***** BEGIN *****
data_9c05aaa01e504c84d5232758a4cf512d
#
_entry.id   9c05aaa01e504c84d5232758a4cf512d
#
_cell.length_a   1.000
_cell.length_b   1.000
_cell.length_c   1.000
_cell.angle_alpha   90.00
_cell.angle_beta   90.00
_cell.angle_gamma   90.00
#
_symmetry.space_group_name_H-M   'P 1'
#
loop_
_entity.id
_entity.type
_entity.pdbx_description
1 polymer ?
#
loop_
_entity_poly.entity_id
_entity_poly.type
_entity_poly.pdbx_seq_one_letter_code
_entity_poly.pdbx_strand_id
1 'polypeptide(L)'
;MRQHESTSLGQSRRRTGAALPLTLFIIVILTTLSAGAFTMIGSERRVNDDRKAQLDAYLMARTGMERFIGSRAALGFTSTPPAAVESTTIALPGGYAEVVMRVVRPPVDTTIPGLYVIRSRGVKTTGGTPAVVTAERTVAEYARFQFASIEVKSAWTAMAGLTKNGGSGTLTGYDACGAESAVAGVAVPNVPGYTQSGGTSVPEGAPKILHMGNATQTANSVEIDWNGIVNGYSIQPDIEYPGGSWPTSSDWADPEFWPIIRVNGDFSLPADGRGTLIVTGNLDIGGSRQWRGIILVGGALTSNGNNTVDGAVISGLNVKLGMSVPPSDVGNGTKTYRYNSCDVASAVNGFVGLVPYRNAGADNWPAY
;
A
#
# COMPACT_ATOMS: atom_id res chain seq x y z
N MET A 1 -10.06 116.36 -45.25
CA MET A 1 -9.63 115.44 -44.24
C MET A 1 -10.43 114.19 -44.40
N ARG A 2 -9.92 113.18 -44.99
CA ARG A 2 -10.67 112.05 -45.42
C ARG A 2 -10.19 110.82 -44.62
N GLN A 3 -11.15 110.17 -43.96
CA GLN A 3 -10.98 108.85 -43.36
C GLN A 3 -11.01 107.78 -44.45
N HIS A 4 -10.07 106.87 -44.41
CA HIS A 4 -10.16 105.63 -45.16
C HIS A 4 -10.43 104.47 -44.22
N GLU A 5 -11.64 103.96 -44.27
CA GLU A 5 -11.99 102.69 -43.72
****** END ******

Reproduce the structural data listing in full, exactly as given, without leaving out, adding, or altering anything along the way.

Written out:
data_9c05aaa01e504c84d5232758a4cf512d
#
_entry.id   9c05aaa01e504c84d5232758a4cf512d
#
_cell.length_a   1.000
_cell.length_b   1.000
_cell.length_c   1.000
_cell.angle_alpha   90.00
_cell.angle_beta   90.00
_cell.angle_gamma   90.00
#
_symmetry.space_group_name_H-M   'P 1'
#
loop_
_entity.id
_entity.type
_entity.pdbx_description
1 polymer ?
#
loop_
_entity_poly.entity_id
_entity_poly.type
_entity_poly.pdbx_seq_one_letter_code
_entity_poly.pdbx_strand_id
1 'polypeptide(L)'
;MRQHESTSLGQSRRRTGAALPLTLFIIVILTTLSAGAFTMIGSERRVNDDRKAQLDAYLMARTGMERFIGSRAALGFTSTPPAAVESTTIALPGGYAEVVMRVVRPPVDTTIPGLYVIRSRGVKTTGGTPAVVTAERTVAEYARFQFASIEVKSAWTAMAGLTKNGGSGTLTGYDACGAESAVAGVAVPNVPGYTQSGGTSVPEGAPKILHMGNATQTANSVEIDWNGIVNGYSIQPDIEYPGGSWPTSSDWADPEFWPIIRVNGDFSLPADGRGTLIVTGNLDIGGSRQWRGIILVGGALTSNGNNTVDGAVISGLNVKLGMSVPPSDVGNGTKTYRYNSCDVASAVNGFVGLVPYRNAGADNWPAY
;
A
#
# COMPACT_ATOMS: atom_id res chain seq x y z
N MET A 1 -10.06 116.36 -45.25
CA MET A 1 -9.63 115.44 -44.24
C MET A 1 -10.43 114.19 -44.40
N ARG A 2 -9.92 113.18 -44.99
CA ARG A 2 -10.67 112.05 -45.42
C ARG A 2 -10.19 110.82 -44.62
N GLN A 3 -11.15 110.17 -43.96
CA GLN A 3 -10.98 108.85 -43.36
C GLN A 3 -11.01 107.78 -44.45
N HIS A 4 -10.07 106.87 -44.41
CA HIS A 4 -10.16 105.63 -45.16
C HIS A 4 -10.43 104.47 -44.22
N GLU A 5 -11.64 103.96 -44.27
CA GLU A 5 -11.99 102.69 -43.72